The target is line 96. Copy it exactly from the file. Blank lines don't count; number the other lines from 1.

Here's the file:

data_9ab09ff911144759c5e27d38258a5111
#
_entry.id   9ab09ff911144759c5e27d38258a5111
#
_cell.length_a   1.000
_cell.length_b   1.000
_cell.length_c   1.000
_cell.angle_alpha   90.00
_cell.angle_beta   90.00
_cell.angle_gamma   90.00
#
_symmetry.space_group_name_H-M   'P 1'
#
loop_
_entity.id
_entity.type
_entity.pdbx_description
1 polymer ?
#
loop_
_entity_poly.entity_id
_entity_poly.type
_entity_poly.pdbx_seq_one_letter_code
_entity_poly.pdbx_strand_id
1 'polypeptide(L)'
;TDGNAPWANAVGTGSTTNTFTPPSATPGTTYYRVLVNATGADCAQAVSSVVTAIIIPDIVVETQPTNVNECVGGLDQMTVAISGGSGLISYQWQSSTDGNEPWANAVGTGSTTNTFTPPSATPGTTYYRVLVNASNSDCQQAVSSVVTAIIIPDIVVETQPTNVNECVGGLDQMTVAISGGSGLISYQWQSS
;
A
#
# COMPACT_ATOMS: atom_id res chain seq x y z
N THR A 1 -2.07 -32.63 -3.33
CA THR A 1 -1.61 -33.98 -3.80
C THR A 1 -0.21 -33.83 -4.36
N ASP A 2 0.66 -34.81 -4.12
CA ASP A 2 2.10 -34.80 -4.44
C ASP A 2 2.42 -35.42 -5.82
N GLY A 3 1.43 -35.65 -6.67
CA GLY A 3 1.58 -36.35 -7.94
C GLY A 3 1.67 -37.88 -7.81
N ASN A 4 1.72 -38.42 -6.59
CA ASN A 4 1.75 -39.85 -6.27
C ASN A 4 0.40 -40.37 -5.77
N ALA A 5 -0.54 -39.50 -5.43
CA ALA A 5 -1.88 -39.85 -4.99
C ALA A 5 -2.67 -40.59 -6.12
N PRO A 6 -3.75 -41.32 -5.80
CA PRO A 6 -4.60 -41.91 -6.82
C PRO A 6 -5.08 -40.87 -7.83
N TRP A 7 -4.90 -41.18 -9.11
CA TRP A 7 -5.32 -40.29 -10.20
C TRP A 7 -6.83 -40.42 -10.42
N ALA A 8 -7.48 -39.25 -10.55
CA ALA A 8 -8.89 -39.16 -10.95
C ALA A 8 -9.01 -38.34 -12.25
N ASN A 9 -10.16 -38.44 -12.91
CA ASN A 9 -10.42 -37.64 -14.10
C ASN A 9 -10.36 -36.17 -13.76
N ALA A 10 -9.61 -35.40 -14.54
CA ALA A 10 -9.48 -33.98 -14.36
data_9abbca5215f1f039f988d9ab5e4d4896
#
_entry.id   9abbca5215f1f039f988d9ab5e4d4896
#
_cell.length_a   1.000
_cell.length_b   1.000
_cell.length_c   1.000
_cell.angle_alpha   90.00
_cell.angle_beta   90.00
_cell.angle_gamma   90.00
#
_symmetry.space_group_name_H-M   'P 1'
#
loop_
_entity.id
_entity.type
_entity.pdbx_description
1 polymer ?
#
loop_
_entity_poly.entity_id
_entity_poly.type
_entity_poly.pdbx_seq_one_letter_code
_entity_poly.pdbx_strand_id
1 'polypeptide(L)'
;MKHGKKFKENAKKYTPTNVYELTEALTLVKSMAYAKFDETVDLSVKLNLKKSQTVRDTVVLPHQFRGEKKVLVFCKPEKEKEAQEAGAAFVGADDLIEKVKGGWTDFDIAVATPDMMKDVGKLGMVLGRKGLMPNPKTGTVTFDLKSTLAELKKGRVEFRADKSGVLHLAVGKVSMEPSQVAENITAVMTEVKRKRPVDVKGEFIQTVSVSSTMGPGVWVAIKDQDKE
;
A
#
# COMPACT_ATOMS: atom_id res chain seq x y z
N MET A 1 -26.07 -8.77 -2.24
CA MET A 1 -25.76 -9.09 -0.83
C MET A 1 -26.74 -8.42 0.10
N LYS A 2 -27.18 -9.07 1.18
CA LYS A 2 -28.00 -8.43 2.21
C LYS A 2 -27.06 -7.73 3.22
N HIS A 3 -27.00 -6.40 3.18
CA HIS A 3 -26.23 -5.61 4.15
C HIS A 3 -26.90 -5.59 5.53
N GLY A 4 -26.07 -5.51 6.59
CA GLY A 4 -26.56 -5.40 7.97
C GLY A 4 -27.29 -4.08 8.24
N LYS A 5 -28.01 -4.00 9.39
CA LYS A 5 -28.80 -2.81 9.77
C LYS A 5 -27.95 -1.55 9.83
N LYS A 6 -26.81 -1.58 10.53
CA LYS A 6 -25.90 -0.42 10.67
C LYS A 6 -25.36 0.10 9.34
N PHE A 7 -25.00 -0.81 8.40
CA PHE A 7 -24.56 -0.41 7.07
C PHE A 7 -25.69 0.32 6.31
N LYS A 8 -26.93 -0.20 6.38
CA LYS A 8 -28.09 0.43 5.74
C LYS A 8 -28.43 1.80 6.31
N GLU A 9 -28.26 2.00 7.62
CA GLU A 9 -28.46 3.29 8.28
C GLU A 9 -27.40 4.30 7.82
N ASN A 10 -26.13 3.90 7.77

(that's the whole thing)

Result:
N HIS A 3 -27.00 -6.40 3.18